Part of my workflow as a content creator is producing videos, and apart from writing the script, to shooting the talking heads, b-rolls, and photos, one of the most challenging parts of the process is editing the clips to create an actual video that will be uploaded to YouTube or Facebook.
In that regard, I usually do the major editing on my desktop, which packs an AMD Ryzen 7 3700x and an RTX 3080 GPU. Not exactly the newest and greatest, but it’s more than enough to get the job done on a reasonable amount of time.
Another part of being an editor for Gadget Pilipinas is attending events in and out of the country. Of course, that’s not possible now due to the restrictions brought by the pandemic, but what if physical events return say, next year? That means I’ll need a device that can at least handle basic video editing, Photoshop, word processing, and spreadsheets – the top things that I do when working.
Now, I know that ASUS has dedicated laptops for this kind of work – the ZenBook Pro Duo and ZenBook 13 OLED are just a few of them. But what I have here is the ASUS Vivobook 15 OLED, the AMD version that’s powered by a Ryzen 7 5700U with Graphics.
Out of curiosity, I decided to see if it can handle my workload even close to how my desktop does.
Photoshop and Lightroom
Apart from taking out unwanted artifacts, I usually use Adobe Photoshop 2021 to resize photos so that they would look nice on Facebook. Sometimes, I would also make graphics for our Facebook Page.
The ASUS Vivobook 15 OLED handled all these tasks with no major issues. Initial bootup was a bit slow, but once you’re in Photoshop, things eventually become smoother. Changing brush sizes was fast and taking out the artifacts, was lag-free.
Thanks to the numerous connectivity options, especially the microSD Card Reader, I can easily transfer photos or videos from my camera or phone to the laptop without the need for any external readers or adapters.
You also get a USB 3.2 Gen 1 Tye-A port, a USB 3.2 Gen 1 Type-C port, two USB 2.0 ports, an HDMI port for connecting the laptop to an external monitor, and an audio jack combo which I used to check for any audio issues in my video using my wired headphones.
Occasionally I would also use Adobe Lightroom to touch up some raw photos that “need improvement.” In this regard, the laptop also managed to perform well, with adjustments taking effect almost immediately.
Video Editing with DaVinci Resolve
Perhaps the hardest task I’ve thrown on this laptop is having to deal with all my clips on Davinci Resolve 17, which is the tool I usually use to create what we post on YouTube.
I was expecting the laptop to struggle with me just playing the clips, but surprisingly, it didn’t. In fact, it performed well for what it had. I was able to trim my clips and stitch them together without issues, and I was also able to add b-rolls on top of the main a-roll, plus some text effects without problems.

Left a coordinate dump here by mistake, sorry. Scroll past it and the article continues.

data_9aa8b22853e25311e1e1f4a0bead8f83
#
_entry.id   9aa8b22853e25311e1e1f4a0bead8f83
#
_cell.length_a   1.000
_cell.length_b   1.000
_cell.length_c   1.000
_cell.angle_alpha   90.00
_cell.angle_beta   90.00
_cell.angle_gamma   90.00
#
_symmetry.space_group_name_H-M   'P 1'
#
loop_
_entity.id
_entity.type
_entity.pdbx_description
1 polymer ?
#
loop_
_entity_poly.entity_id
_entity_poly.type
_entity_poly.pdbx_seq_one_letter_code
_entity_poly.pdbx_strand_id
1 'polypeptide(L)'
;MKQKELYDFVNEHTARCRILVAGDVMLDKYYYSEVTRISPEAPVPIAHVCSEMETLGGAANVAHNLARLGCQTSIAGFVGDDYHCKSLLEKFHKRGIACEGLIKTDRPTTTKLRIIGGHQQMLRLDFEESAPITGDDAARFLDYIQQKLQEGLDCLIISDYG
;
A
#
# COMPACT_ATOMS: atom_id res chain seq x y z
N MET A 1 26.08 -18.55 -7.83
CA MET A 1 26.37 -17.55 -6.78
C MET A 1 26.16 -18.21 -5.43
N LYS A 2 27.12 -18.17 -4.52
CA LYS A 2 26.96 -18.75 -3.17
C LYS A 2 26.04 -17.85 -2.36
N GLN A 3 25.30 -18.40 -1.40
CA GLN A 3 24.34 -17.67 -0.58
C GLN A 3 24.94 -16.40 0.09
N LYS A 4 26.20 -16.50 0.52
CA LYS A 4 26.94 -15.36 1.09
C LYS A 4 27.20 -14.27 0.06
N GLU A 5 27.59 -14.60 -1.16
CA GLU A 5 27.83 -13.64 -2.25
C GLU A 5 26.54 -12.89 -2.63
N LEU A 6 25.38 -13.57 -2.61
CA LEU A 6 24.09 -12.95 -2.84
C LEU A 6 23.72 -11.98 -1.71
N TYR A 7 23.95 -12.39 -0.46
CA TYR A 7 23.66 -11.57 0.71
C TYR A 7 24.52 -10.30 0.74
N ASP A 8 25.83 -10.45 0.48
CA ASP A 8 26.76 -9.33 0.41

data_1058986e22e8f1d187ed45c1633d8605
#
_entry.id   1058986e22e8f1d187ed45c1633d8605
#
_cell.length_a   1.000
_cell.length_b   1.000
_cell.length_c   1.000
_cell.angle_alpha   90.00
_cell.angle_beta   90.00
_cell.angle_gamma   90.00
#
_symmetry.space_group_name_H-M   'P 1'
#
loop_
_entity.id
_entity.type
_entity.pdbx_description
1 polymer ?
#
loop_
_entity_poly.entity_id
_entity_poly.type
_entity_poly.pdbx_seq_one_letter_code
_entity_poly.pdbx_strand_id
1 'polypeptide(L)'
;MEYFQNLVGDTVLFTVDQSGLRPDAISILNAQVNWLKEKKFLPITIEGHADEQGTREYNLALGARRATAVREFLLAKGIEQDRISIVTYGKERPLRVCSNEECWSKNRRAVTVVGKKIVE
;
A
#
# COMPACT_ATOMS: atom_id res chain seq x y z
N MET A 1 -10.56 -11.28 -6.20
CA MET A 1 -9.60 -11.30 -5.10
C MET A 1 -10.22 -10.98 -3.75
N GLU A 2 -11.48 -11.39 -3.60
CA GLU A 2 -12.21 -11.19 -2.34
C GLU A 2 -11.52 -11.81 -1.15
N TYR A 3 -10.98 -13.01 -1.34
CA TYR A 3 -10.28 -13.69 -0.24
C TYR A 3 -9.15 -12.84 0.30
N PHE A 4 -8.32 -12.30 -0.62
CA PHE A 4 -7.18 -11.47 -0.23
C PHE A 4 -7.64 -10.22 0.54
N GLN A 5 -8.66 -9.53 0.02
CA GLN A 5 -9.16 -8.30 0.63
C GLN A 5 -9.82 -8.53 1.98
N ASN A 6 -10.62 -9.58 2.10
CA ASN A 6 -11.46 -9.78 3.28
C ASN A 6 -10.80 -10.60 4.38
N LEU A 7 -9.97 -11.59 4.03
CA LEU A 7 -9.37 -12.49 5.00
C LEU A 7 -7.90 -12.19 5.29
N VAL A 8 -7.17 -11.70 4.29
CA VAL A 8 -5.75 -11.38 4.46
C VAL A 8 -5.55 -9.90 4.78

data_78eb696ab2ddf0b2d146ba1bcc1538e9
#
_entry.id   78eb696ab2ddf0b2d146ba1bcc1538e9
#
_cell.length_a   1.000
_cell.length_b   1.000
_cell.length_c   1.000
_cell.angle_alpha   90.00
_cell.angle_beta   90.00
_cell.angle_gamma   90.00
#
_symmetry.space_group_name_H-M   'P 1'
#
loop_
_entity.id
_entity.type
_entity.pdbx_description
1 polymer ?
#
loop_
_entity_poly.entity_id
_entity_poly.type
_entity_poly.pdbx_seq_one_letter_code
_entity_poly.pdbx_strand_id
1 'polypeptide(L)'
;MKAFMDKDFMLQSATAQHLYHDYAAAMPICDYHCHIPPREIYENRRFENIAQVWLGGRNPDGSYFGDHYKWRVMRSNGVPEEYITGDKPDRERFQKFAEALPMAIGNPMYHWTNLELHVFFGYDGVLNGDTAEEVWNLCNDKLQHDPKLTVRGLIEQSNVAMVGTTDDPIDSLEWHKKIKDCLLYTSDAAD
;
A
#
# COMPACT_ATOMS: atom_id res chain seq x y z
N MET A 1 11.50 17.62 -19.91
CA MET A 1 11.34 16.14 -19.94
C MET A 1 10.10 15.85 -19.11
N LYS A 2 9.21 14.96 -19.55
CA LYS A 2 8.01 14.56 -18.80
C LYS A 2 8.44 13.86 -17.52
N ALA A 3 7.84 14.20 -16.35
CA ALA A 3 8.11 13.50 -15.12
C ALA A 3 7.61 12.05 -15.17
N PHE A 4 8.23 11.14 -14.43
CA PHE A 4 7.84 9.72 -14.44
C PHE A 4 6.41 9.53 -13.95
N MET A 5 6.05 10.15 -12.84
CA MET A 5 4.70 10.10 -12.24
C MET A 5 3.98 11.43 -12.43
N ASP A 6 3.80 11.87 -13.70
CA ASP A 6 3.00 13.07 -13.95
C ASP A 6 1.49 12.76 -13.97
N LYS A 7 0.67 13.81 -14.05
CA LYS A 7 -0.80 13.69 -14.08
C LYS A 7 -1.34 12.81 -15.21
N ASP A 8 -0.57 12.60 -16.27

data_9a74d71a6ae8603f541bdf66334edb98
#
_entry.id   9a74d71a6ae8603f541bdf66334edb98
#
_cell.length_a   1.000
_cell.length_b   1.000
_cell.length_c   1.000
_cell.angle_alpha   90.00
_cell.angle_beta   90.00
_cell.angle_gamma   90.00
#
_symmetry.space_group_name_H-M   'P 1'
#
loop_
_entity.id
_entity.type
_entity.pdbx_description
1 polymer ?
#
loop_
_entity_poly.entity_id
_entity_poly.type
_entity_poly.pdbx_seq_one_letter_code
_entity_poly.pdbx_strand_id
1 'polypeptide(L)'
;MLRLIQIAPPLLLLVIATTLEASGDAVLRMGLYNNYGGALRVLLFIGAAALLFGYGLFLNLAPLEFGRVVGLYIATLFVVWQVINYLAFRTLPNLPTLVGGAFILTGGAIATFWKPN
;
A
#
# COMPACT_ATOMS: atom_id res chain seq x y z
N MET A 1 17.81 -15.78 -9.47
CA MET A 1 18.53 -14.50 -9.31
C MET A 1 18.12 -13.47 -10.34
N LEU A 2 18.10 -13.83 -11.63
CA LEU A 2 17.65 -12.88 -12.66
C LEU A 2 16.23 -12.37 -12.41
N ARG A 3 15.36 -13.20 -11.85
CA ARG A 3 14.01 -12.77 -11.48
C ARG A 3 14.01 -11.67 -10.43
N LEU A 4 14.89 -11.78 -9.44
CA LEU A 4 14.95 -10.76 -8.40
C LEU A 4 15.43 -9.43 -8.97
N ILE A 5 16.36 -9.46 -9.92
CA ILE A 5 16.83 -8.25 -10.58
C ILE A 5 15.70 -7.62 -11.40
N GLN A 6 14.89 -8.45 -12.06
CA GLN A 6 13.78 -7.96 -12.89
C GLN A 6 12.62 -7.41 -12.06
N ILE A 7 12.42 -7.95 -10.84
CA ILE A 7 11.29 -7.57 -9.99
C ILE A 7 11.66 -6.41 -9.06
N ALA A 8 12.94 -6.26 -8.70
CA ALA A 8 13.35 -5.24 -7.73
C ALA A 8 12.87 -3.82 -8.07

On the flip side, playback on the preview window suffered from occasional stutters. Trimming each clip while playing through the entire video was not as responsive and snappy as when I’m using the desktop PC but is very manageable.
One of the biggest concerns for me was rendering time. When set to maximum performance, ASUS Vivobook 15 OLED was able to render a 4.5-minute 1080p 60fps clip – a combination of an a-roll, several b-rolls, and text, in around 7 minutes. That’s like half of an actual video that I usually do. Not bad at all.
I guess you can really use this for regular video editing, depending on how complex your actual video is. Ours isn’t with just two or three video tracks at most.
Of course, all those images and videos were viewing using the laptop’s 15.6-inch 1080p OLED screen that covers 100% of the DCI-P3 color gamut and is PANTONE-Validated.
Fact is, with the ASUS Vivobook 15 OLED, I am confident that I’ll still be able to create, edit, and publish video content when needed wherever I am. It’s not the fastest at rendering, nor is it the most snappy or smoothest when editing, but for its price, the experience is more than satisfactory for what I do. Price starts at PhP34,995 for the Intel version, and PhP42,995 for the AMD variant.
ASUS MW203 Multi-Device Wireless Silent Mouse
Oh, and to make things easier, I also used the ASUS MW203 Multi-Device Wireless Silent Mouse, which boasts a DPI of up to 2400 for precise control, up to 13 months of battery life, almost-silent mouse buttons, and switches that are rated for a 10 million click lifespan.
It only weighs 96 grams, and its ergonomic design combined with its rubberized sides allow for good grip and comfortable use. You can also switch from a multitude of connection types with just a click – RF 2.4 GHz, Bluetooth 5, or Bluetooth 3. It’s priced at PhP1,950.
For more information, click here.